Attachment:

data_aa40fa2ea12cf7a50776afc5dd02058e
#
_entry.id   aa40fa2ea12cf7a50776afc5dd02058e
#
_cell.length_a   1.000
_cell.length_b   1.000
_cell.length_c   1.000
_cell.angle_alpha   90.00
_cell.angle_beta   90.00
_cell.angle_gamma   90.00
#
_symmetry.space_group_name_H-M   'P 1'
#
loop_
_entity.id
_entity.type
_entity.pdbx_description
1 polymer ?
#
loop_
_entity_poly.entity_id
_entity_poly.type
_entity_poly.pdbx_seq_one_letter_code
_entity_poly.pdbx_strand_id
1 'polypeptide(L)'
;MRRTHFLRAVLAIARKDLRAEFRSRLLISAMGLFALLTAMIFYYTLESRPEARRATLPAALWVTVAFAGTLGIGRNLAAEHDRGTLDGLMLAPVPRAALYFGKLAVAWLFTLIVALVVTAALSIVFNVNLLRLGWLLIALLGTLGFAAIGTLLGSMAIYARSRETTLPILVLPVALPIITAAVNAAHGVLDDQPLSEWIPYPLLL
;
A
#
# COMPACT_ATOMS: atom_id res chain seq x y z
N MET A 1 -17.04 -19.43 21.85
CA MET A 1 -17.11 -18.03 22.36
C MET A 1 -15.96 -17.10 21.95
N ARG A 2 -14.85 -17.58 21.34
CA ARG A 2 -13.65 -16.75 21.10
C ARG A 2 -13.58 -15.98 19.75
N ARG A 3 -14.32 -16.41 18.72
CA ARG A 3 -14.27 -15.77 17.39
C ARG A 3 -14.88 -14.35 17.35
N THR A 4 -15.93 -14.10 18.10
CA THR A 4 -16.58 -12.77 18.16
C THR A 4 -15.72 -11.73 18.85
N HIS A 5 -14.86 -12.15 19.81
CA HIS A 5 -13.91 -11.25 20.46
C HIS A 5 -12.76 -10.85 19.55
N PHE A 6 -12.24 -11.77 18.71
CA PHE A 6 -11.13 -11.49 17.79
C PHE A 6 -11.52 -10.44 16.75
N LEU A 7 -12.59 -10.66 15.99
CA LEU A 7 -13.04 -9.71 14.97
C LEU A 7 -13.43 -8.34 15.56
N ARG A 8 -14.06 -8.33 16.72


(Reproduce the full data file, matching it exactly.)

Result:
data_aa40fa2ea12cf7a50776afc5dd02058e
#
_entry.id   aa40fa2ea12cf7a50776afc5dd02058e
#
_cell.length_a   1.000
_cell.length_b   1.000
_cell.length_c   1.000
_cell.angle_alpha   90.00
_cell.angle_beta   90.00
_cell.angle_gamma   90.00
#
_symmetry.space_group_name_H-M   'P 1'
#
loop_
_entity.id
_entity.type
_entity.pdbx_description
1 polymer ?
#
loop_
_entity_poly.entity_id
_entity_poly.type
_entity_poly.pdbx_seq_one_letter_code
_entity_poly.pdbx_strand_id
1 'polypeptide(L)'
;MRRTHFLRAVLAIARKDLRAEFRSRLLISAMGLFALLTAMIFYYTLESRPEARRATLPAALWVTVAFAGTLGIGRNLAAEHDRGTLDGLMLAPVPRAALYFGKLAVAWLFTLIVALVVTAALSIVFNVNLLRLGWLLIALLGTLGFAAIGTLLGSMAIYARSRETTLPILVLPVALPIITAAVNAAHGVLDDQPLSEWIPYPLLL
;
A
#
# COMPACT_ATOMS: atom_id res chain seq x y z
N MET A 1 -17.04 -19.43 21.85
CA MET A 1 -17.11 -18.03 22.36
C MET A 1 -15.96 -17.10 21.95
N ARG A 2 -14.85 -17.58 21.34
CA ARG A 2 -13.65 -16.75 21.10
C ARG A 2 -13.58 -15.98 19.75
N ARG A 3 -14.32 -16.41 18.72
CA ARG A 3 -14.27 -15.77 17.39
C ARG A 3 -14.88 -14.35 17.35
N THR A 4 -15.93 -14.10 18.10
CA THR A 4 -16.58 -12.77 18.16
C THR A 4 -15.72 -11.73 18.85
N HIS A 5 -14.86 -12.15 19.81
CA HIS A 5 -13.91 -11.25 20.46
C HIS A 5 -12.76 -10.85 19.55
N PHE A 6 -12.24 -11.77 18.71
CA PHE A 6 -11.13 -11.49 17.79
C PHE A 6 -11.52 -10.44 16.75
N LEU A 7 -12.59 -10.66 15.99
CA LEU A 7 -13.04 -9.71 14.97
C LEU A 7 -13.43 -8.34 15.56
N ARG A 8 -14.06 -8.33 16.72